Nepal’s endangered rhinos down a third since 2000 | WWF

Nepal’s endangered rhinos down a third since 2000



Posted on 19 April 2005
Nepal's Royal Chitwan National Park is home to one of the largest remaining populations of the greater one-horned rhino.
© WWF / Jeff Foott
Kathmandu, Nepal – Political instability leading to increased poaching, and a lack of adequate protection over the past five years, has drastically reduced Nepal’s rhino population according to WWF.

Preliminary results from government census figures reveal that the population of the endangered greater one-horned rhino (Rhinoceros unicornis) in Royal Chitwan National Park has dropped from 544 in 2000 to 372 today – a 31 per cent decline in five years.

At least 94 rhinos were lost to poaching. Other causes of death included flooding, fighting, predation and age. Increased poaching is probably due to the reduction in the number of anti-poaching posts from 32 to 8, but a more detailed analysis is currently underway. The Maoist insurgency has led to a situation where it is no longer practical for park staff and soldiers with the Royal Nepalese army to maintain a large number of anti poaching camps.
 
The Census was conducted by a team of 25 trained field staff led by a scientist who swept the park on elephant back identifying and counting individual rhinos.
 
"Despite the best efforts of the government, park staff and conservation groups, a loss of at least 94 rhinos to poaching is cause for serious concern and concerted action is needed," said Dr Chandra Gurung, Country Representative of WWF Nepal Programme.

"It is essential that His Majesty's Government of Nepal implements a new anti-poaching strategy to expand protection to parts of the park that have recorded a drastic loss of rhinos."
 
The current rhino census was conducted in Nepal’s Royal Chitwan National Park, about 193km south of Kathmandu, home to most of the country’s rhinos. In the 1960's, there were less than 100 rhinos in Nepal. Concerted conservation action, especially anti-poaching efforts, pushed the numbers from 600 to 2000, with Chitwan alone having 544 rhinos.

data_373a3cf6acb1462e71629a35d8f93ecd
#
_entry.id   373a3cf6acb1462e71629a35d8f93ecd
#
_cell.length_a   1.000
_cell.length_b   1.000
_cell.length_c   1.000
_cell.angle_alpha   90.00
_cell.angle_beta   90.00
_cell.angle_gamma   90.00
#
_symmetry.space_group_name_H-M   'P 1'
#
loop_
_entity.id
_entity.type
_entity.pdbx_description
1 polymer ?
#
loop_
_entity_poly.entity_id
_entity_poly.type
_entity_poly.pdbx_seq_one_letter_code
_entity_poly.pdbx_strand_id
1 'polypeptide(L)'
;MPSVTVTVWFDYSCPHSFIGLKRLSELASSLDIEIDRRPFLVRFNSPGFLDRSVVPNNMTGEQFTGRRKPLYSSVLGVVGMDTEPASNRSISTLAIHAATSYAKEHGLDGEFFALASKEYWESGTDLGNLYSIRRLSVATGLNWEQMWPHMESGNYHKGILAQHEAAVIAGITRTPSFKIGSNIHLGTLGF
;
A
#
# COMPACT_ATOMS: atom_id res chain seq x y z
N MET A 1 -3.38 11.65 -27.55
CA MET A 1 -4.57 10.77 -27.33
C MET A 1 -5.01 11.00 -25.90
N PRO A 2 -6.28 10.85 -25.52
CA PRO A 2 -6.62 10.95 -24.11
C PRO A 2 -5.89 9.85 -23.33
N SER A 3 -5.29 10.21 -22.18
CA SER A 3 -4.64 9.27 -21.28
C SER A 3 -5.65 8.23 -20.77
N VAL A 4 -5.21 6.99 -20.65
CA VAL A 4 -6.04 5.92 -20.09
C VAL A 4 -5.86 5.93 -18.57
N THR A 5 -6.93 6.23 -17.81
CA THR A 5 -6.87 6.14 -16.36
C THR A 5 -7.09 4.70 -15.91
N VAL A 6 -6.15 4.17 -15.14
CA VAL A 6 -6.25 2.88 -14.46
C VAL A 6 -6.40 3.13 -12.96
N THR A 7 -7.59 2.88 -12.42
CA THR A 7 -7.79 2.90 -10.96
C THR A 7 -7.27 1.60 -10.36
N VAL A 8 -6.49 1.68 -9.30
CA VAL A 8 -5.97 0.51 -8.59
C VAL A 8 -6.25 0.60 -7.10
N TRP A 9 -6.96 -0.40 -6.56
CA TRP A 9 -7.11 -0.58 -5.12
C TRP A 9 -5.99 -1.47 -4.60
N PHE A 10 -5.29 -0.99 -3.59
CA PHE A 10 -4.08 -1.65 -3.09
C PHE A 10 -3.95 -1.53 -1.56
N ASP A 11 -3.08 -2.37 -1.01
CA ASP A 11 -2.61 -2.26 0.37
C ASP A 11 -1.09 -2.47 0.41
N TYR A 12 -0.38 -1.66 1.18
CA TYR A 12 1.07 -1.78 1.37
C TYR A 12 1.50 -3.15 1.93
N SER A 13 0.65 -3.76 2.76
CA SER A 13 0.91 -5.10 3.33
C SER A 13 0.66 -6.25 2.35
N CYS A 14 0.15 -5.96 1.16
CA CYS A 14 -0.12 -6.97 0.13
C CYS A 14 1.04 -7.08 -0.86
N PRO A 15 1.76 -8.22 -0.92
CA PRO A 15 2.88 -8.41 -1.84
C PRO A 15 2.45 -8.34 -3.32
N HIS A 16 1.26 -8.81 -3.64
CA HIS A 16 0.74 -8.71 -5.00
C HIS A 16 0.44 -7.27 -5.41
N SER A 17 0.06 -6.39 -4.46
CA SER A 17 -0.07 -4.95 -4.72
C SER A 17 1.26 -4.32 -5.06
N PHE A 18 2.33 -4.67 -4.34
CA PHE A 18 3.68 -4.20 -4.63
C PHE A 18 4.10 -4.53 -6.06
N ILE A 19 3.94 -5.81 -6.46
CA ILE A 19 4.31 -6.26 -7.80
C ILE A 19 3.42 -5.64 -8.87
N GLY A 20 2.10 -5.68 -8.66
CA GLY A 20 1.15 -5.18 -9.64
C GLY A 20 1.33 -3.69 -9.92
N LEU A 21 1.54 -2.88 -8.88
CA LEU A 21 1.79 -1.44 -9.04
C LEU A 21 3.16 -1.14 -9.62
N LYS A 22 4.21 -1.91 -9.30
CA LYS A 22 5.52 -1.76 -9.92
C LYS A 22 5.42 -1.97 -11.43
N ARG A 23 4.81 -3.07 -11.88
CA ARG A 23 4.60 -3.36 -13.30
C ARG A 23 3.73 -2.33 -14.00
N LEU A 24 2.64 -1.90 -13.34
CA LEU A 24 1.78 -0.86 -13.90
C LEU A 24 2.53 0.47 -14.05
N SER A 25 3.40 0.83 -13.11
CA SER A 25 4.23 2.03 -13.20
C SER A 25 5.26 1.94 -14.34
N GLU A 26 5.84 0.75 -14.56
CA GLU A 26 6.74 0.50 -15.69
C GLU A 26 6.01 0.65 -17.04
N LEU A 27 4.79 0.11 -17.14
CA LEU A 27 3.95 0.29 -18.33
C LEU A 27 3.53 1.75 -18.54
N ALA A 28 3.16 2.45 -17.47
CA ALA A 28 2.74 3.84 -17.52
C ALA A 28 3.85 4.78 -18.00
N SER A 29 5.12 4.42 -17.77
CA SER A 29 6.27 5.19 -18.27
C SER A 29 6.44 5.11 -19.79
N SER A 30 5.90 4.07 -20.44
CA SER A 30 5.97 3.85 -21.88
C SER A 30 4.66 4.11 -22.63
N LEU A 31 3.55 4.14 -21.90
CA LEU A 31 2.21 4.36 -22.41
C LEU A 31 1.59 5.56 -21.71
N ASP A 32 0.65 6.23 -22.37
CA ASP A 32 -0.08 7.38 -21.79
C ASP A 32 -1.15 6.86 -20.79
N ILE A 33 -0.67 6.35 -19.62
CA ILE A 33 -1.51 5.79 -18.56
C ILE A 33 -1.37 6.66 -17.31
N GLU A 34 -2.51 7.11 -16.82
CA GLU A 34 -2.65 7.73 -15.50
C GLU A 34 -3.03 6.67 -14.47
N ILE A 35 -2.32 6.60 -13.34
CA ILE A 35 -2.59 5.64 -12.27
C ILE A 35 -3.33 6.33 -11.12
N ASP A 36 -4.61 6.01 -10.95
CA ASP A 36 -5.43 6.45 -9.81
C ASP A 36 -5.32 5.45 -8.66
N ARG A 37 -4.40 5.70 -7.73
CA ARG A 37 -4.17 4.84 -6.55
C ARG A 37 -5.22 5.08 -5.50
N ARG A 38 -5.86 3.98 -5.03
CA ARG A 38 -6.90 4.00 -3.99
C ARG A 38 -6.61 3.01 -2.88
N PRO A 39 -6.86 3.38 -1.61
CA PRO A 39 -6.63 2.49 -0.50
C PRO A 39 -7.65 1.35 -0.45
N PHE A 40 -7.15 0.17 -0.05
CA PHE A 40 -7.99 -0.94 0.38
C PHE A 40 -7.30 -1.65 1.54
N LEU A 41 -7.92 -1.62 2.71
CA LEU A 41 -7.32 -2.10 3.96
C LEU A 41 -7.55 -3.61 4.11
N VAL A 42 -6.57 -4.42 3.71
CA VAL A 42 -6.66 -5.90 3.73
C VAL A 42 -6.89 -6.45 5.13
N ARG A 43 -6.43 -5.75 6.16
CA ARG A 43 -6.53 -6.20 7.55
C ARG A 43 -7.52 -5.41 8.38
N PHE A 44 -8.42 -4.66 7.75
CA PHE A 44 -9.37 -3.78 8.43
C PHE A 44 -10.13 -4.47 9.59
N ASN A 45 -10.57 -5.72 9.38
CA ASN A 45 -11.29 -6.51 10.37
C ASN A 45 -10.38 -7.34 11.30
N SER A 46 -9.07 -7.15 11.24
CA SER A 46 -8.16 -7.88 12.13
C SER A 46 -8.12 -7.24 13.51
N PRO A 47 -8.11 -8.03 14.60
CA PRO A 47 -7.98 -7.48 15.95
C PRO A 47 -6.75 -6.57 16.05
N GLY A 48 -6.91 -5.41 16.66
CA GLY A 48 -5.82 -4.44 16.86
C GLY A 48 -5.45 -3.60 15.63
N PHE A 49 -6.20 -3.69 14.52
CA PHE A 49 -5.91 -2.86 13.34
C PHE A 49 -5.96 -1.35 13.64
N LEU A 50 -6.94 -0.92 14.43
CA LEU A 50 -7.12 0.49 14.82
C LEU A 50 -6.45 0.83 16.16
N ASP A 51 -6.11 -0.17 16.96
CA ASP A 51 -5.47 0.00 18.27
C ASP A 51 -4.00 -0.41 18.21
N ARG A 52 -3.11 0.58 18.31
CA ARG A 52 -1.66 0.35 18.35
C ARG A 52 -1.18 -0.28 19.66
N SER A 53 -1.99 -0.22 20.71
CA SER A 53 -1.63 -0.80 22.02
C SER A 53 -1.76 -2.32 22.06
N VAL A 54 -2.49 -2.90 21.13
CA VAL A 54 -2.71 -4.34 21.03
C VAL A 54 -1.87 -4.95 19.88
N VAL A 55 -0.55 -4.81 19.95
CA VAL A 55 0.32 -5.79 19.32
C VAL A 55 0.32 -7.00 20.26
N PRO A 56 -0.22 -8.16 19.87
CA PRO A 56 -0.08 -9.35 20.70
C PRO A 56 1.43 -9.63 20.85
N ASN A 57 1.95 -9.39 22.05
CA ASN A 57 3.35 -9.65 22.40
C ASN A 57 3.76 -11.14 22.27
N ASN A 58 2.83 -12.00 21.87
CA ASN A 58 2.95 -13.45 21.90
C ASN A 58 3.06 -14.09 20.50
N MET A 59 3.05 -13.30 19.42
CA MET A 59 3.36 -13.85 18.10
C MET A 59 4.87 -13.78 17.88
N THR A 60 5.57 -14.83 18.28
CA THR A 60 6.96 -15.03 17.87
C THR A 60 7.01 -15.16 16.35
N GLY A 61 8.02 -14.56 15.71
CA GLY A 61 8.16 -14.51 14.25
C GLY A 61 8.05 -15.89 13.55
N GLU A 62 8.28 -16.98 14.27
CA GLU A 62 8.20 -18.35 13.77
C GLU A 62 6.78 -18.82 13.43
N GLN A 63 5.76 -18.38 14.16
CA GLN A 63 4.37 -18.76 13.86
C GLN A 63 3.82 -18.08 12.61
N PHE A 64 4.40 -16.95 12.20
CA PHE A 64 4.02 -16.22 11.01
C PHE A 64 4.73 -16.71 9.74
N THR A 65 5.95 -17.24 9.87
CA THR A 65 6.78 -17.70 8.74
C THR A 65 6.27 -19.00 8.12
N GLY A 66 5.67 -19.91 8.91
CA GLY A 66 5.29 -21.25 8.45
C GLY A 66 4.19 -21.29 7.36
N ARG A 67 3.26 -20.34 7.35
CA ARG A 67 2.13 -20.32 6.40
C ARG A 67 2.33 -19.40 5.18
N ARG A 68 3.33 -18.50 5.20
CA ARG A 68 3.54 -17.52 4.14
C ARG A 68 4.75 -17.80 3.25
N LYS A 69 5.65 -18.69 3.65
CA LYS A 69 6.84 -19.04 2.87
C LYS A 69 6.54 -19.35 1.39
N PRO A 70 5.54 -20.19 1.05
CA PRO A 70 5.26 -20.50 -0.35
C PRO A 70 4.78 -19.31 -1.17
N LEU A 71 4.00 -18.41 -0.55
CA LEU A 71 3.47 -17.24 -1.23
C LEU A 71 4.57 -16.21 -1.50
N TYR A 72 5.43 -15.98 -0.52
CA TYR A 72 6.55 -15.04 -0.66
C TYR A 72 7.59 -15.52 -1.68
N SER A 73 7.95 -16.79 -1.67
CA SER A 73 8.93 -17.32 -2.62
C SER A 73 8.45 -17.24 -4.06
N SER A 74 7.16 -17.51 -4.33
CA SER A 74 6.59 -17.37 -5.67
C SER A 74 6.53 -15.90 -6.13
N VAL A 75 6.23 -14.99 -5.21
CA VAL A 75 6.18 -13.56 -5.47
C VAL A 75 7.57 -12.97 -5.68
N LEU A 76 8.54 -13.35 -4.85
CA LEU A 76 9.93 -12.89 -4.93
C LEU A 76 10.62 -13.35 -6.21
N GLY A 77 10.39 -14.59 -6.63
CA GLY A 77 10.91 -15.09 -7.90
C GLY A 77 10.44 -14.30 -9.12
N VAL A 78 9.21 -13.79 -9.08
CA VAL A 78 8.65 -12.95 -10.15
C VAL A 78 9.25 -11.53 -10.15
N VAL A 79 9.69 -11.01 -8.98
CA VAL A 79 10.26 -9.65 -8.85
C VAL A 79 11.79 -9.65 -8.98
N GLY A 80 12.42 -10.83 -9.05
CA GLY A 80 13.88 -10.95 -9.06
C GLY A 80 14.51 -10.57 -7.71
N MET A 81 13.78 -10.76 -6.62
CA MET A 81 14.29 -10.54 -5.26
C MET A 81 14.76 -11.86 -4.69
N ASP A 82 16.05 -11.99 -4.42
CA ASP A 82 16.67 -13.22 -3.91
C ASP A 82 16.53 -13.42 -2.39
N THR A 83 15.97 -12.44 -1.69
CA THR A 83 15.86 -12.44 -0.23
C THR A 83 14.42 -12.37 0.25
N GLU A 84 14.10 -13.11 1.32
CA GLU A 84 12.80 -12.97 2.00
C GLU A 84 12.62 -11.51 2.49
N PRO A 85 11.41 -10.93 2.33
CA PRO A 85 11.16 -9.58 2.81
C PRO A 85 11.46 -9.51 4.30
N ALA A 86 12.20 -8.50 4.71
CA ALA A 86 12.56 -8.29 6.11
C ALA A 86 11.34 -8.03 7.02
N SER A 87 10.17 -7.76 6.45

WWF believes that despite civil unrest and the rapid decline in rhino population, it does not spell the end of the species, but in fact, highlights the need for even stronger conservation action.

In 2002, 40 rhinos were poached. The government of Nepal with support from WWF, then increased strict anti-poaching and community efforts, reducing the losses to 29 in 2003 and 10 in 2004. Without such measures, it is likely poaching would have gone totally unchecked.
 
"We brought Nepal’s rhinos from the brink of extinction once and we will do it again with the joint effort of conservation partners from around the world," Gurung said. "In addition to being biologically essential to Nepal’s Terai grasslands, the rhinos serve as an economic lifeline to local communities by providing millions of dollars in tourism income."
 
For further information:
Sangita Shrestha Singh, Communications Officer
WWF Nepal Programme
Tel: +977 1 4434820
 
Joanna Benn, Communications Manager
WWF Global Species Programme
Tel: +41 79 236 12 09
 
Olivier van Bogaert, Senior Press Officer
WWF International
Tel: +41 22 364 95 54
Nepal's Royal Chitwan National Park is home to one of the largest remaining populations of the greater one-horned rhino.
© WWF / Jeff Foott Enlarge